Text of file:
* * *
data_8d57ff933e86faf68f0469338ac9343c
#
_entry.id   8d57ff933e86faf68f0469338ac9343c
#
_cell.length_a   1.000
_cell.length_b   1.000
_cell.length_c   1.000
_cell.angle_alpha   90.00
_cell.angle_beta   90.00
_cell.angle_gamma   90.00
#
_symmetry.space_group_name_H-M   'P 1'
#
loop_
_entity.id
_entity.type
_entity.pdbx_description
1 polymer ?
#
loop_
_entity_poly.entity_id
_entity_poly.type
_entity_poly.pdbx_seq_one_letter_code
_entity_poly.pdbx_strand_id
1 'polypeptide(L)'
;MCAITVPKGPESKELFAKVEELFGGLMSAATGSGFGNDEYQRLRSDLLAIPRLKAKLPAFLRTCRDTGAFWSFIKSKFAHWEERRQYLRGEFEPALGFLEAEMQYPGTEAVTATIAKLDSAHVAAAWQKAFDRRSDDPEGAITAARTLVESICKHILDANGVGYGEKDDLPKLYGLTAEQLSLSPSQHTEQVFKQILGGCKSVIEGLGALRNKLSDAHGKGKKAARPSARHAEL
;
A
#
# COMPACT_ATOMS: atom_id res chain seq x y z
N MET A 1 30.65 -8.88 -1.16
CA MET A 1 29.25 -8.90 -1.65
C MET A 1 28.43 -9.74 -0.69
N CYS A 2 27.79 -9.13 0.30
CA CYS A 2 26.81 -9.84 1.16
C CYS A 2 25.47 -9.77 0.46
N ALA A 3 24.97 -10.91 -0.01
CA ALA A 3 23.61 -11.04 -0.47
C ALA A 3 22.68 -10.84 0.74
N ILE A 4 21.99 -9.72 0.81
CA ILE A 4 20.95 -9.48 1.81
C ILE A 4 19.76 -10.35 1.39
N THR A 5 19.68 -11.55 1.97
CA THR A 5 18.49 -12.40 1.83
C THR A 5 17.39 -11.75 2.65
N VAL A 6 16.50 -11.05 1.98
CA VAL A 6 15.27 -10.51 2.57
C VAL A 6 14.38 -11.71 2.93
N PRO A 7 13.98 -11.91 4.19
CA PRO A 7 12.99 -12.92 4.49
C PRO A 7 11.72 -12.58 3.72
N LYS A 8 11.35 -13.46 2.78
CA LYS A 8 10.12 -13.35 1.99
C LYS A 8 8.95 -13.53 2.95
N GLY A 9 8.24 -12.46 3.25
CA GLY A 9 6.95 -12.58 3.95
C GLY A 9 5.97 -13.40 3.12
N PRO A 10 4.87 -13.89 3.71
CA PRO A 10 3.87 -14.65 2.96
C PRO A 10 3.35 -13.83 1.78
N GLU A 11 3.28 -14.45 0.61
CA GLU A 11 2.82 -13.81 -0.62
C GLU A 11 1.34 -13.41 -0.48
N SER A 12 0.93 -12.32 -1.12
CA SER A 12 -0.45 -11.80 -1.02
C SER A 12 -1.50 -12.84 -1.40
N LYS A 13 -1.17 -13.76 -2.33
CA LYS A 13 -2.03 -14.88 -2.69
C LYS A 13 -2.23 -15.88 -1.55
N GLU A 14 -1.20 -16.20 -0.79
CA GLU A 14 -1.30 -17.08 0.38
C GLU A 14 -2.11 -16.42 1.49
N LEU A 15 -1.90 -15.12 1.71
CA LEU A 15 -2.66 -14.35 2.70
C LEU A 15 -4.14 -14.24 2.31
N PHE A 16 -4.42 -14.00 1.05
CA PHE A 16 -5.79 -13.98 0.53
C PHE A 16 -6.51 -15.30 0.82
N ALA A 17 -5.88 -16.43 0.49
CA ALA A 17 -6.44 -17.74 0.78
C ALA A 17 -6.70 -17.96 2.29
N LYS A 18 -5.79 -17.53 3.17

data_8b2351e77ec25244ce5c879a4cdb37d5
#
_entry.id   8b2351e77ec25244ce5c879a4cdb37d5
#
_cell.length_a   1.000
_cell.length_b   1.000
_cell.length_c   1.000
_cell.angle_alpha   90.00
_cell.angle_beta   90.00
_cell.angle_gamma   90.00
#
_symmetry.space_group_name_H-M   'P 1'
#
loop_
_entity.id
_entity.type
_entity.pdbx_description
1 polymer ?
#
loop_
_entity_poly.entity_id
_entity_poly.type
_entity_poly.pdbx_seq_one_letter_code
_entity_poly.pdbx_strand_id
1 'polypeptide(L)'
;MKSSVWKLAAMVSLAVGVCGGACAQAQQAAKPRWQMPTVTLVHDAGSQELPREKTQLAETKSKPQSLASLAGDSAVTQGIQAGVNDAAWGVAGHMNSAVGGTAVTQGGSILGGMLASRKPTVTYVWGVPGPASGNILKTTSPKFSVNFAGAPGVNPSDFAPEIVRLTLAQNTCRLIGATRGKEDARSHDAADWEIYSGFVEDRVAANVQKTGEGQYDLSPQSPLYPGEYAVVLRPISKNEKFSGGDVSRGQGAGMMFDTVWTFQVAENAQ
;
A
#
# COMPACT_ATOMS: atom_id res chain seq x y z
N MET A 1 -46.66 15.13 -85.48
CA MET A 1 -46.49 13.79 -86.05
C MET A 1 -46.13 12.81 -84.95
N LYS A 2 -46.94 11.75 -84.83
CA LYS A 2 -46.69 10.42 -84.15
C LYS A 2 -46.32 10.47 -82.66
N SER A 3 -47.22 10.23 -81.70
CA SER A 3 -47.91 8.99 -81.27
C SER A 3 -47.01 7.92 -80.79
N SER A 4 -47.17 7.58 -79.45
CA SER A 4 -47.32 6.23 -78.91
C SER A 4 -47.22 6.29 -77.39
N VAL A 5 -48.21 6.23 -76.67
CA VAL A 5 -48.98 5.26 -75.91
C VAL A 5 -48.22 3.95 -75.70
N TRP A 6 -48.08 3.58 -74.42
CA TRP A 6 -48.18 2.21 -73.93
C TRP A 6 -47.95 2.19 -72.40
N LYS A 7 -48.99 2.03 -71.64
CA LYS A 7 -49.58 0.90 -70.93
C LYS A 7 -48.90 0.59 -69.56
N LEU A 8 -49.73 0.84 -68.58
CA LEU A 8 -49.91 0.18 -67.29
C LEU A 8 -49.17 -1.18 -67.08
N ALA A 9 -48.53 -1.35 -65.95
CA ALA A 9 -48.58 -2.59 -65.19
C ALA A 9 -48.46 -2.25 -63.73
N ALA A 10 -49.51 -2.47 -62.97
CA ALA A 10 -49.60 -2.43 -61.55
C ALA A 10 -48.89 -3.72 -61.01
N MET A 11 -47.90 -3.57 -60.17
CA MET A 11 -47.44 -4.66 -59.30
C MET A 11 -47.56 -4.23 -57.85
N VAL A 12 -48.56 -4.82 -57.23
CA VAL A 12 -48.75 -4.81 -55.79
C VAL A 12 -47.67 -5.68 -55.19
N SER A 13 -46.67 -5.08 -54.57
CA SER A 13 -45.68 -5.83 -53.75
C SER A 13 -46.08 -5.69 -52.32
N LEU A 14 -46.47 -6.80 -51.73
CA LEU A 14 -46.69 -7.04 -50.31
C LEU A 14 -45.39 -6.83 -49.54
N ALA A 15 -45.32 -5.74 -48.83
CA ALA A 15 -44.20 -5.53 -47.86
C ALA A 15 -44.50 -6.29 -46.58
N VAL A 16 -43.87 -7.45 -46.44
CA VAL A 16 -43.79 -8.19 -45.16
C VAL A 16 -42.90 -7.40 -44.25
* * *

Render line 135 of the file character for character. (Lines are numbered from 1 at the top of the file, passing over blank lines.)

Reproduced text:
CA LEU A 8 -49.91 0.18 -67.29